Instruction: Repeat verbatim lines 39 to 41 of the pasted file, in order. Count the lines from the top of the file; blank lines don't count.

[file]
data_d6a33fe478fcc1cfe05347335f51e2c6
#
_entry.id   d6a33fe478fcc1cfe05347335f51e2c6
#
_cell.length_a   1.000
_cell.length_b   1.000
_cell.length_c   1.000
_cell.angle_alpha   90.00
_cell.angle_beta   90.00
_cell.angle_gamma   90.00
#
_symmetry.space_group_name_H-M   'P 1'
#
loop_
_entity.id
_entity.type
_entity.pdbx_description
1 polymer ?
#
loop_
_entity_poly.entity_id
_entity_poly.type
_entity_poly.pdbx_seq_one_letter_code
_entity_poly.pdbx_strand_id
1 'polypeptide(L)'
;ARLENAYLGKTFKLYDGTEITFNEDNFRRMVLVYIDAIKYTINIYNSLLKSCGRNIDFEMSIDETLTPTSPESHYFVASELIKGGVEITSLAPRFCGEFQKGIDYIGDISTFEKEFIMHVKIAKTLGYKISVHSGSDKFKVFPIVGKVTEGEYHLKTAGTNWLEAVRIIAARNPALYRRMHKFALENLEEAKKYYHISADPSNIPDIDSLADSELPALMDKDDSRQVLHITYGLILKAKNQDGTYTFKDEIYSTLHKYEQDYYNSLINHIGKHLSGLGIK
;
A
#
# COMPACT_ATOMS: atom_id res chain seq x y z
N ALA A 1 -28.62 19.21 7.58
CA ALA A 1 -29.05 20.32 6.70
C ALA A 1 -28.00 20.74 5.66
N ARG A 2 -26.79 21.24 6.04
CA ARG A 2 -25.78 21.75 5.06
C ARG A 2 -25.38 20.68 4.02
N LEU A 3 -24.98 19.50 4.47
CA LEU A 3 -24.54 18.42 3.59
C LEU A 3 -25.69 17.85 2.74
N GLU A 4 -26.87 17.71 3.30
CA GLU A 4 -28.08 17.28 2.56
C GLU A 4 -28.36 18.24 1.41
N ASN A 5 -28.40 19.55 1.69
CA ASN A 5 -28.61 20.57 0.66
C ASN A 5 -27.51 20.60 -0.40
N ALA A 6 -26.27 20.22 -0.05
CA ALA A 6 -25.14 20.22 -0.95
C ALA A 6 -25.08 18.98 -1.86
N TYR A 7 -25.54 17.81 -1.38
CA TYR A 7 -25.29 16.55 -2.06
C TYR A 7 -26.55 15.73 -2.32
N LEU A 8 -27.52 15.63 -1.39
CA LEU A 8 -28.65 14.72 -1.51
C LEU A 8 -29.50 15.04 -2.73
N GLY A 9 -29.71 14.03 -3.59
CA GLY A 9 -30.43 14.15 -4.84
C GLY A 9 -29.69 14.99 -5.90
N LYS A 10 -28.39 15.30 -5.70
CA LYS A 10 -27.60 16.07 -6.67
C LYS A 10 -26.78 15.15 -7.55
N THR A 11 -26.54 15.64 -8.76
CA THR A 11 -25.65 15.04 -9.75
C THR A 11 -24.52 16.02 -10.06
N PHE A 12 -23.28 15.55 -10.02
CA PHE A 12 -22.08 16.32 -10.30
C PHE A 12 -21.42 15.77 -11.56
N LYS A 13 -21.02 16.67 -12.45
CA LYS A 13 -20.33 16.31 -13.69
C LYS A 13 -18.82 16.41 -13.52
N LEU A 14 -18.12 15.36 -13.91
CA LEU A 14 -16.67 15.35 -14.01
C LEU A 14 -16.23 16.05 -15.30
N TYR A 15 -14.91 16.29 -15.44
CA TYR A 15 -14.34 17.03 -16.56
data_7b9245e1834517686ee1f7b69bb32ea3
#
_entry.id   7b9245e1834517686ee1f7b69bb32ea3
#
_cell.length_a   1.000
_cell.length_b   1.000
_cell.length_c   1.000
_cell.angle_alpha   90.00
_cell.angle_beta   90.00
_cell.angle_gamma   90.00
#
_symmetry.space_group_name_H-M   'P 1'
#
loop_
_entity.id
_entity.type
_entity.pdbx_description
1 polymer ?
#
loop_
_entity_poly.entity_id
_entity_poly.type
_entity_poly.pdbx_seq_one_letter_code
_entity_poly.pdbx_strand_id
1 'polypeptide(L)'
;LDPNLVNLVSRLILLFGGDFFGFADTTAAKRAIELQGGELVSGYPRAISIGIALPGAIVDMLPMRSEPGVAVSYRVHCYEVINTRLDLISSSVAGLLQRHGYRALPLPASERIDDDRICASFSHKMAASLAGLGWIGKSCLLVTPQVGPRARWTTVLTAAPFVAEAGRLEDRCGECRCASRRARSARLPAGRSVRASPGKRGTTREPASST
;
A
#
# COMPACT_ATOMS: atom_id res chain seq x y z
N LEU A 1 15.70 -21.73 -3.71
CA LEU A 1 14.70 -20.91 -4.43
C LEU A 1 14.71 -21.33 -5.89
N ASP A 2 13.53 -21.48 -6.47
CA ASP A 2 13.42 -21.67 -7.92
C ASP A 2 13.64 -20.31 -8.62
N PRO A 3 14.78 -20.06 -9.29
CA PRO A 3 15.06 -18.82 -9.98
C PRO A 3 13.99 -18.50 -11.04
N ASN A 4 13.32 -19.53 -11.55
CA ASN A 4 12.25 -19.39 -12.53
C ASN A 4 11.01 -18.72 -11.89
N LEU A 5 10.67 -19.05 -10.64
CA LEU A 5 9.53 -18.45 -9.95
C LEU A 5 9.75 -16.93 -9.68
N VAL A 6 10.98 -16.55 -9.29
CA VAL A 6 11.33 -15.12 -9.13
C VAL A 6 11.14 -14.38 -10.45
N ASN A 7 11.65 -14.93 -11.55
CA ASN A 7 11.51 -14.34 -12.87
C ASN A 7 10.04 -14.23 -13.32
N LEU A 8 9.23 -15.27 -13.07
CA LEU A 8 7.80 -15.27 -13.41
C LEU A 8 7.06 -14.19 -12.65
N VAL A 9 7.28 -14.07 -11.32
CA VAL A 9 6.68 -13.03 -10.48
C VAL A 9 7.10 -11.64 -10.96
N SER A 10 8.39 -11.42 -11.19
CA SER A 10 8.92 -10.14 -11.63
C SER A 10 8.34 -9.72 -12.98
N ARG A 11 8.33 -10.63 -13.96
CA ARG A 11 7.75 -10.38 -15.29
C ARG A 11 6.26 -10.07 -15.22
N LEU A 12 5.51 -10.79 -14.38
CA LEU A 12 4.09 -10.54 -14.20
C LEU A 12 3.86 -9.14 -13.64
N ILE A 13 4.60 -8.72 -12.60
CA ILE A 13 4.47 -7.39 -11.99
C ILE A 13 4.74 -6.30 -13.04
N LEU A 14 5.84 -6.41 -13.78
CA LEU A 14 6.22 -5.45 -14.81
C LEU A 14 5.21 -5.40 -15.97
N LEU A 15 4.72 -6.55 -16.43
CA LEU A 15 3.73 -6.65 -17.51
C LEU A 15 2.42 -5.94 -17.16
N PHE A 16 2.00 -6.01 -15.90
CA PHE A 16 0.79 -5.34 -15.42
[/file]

C LEU A 3 -25.69 17.85 2.74
N GLU A 4 -26.87 17.71 3.30
CA GLU A 4 -28.08 17.28 2.56